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Help for elderly living at home

Help for elderly living at home can mean a wish come true. Many elderly people are heard expressing their desire to continue living in their own homes with as much independence as their health will allow. A call for help is often difficult to admit for fear of losing independence. However, today there are a number of options available to elderly people to get the assistance they may need.

The help for elderly living at home depends on how much support there is from a spouse, relative or friend.  The other two important determinants are general health and their financial situation. Often a change in lifestyle is what family or friends would recognise as an indication that they need extra support and assistance.

Signs that help is needed for elderly living at home

Many elderly people want to demonstrate their ability to continue managing their own lives, but the burden often falls on family to recognise when they are no longer able to cope alone. Here is a list of the signs that an elderly loved one isn’t coping with many day to day tasks:

  • Their body odour indicates that they are not taking a regular bath or shower
  • The laundry pile is growing daily
  • The house is no longer the clean and tidy place it once was
  • Hoarding of objects and general waste
  • Loss of interest in keeping up with their hobbies or interests – things that need time, energy and concentration
  • Decline in personal grooming
  • Not taking medication or administering the incorrect dose
  • Losing weight – a sign of ill health or poor diet

In addition to addressing the symptoms of needing help for elderly living at home, adapting their home could also build confidence in coping with daily activities.  These could be addressing emotional needs, having food delivered, installing hand rails and putting strategies in plus in case of an emergency.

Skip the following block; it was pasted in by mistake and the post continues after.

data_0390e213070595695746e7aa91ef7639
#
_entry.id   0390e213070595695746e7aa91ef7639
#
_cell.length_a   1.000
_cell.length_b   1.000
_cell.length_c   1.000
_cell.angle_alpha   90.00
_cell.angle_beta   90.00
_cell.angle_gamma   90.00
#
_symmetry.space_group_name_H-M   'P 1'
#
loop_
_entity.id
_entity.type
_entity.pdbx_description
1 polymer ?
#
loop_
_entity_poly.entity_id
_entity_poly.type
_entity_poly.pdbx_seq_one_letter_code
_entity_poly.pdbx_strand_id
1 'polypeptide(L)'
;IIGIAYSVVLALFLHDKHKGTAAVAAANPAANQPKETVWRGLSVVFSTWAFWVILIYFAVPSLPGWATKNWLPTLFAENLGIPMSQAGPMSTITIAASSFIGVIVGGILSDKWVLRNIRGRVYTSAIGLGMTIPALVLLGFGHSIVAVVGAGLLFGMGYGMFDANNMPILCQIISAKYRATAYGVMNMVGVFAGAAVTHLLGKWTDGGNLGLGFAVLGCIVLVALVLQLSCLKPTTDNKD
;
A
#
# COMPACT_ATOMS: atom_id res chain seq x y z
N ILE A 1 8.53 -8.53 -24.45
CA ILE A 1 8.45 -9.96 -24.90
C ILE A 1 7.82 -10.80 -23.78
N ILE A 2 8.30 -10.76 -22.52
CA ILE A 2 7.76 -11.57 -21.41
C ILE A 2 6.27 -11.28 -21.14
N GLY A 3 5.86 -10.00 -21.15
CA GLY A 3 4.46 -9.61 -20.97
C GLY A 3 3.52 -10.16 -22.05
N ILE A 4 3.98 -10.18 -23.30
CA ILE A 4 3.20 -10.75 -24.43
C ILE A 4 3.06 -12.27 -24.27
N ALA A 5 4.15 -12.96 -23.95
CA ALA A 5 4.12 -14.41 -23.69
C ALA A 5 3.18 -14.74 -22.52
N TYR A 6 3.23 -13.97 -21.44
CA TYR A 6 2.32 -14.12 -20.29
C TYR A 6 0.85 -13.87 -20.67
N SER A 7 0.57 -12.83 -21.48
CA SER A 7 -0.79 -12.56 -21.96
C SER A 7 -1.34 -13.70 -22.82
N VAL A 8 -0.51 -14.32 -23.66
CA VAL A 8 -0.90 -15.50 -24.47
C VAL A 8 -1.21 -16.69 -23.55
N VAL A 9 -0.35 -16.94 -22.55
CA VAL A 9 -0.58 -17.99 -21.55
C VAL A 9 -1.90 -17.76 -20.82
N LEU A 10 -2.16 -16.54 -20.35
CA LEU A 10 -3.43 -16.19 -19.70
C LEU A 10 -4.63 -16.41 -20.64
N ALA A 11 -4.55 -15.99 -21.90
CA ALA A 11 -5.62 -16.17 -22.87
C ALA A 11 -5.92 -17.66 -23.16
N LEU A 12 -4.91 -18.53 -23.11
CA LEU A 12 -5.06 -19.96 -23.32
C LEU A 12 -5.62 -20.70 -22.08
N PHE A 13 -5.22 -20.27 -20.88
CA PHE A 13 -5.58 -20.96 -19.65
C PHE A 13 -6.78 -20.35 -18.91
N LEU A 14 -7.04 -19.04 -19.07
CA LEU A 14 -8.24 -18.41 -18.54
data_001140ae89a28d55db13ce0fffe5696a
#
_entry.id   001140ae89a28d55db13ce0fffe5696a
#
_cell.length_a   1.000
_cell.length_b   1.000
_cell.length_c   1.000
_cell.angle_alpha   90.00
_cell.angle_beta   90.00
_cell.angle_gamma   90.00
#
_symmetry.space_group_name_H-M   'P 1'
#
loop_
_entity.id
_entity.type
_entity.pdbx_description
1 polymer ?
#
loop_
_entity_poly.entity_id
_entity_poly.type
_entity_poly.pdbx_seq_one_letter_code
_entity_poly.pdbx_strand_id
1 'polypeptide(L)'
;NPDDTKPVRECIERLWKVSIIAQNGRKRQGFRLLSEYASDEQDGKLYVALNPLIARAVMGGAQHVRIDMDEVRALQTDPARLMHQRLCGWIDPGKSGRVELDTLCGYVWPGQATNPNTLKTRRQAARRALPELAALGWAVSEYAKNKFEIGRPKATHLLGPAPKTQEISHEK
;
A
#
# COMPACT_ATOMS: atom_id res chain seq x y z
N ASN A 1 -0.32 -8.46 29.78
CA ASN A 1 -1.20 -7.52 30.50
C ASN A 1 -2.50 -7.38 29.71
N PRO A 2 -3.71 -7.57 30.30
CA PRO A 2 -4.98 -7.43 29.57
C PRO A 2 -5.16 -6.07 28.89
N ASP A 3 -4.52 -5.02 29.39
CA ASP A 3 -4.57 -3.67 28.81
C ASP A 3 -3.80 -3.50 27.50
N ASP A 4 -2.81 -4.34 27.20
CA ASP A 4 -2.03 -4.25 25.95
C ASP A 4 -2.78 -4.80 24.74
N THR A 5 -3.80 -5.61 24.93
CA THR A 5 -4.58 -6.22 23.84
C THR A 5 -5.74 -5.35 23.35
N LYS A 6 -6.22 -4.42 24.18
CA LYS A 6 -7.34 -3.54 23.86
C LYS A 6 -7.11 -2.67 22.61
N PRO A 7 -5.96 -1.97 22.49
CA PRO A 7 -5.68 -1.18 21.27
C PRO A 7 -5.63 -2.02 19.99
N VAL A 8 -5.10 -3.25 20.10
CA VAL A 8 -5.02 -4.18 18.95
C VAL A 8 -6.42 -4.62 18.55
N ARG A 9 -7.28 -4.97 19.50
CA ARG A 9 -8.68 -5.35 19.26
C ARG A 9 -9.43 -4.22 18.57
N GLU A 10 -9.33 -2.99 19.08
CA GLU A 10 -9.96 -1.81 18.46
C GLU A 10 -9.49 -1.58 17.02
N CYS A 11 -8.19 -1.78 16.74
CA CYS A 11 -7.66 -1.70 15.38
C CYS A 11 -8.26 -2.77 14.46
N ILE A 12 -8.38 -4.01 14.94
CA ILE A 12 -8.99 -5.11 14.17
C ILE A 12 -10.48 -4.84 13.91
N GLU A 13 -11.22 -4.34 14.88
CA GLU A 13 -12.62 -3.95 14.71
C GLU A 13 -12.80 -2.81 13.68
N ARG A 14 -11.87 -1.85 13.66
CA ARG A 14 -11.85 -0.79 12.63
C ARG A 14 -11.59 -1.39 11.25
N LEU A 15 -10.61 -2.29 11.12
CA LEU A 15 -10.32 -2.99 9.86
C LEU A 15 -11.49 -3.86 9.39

Companionship care

There is one very important aspect of growing old that is often over looked when considering a home care plan and that is the need for companionship. The feeling of  loneliness can have ill health consequences. Research has shown that loneliness increases the risk of an untimely death by 45% among the elderly, according to a study by the University of California. An elderly person needs to have someone that will listen and offer words of encouragement to boost their morale. There are so many ways of reaching out to an elderly relative particularly now that we live in an era where so many have smartphones. Face-timing, sending regular messages, emails and a phone call are just some ways a family can remain connected with an elderly relative. Companionship is a basic human need that we all require and is more than communication through the realms of technology, but a physical presence too. Companionship will help to release the ‘happy’ hormone, serotonin which regulates the mood, prevents depression and makes you feel good about yourself and the world around you. Serotonin can be released by getting exposed to sunlight, eating foods rich in carbohydrates, genuine companionship and by exercising.

Companionship care can help keep an elderly person active, engaged in their hobbies and give them a purpose to live a fulfilled live. Home care workers can help arrange regular visits to the local community centre, library or leisure centre – all are ways home carers help nurture a sense of belonging and purpose. Companionship helps maintain a social connection that keeps the mind active and engage.

Today’s elderly have many resources available to them to help make life easier as they continue living independently. One of which is a homecare providers who are trained to positively impact every aspect of an elderly persons life.

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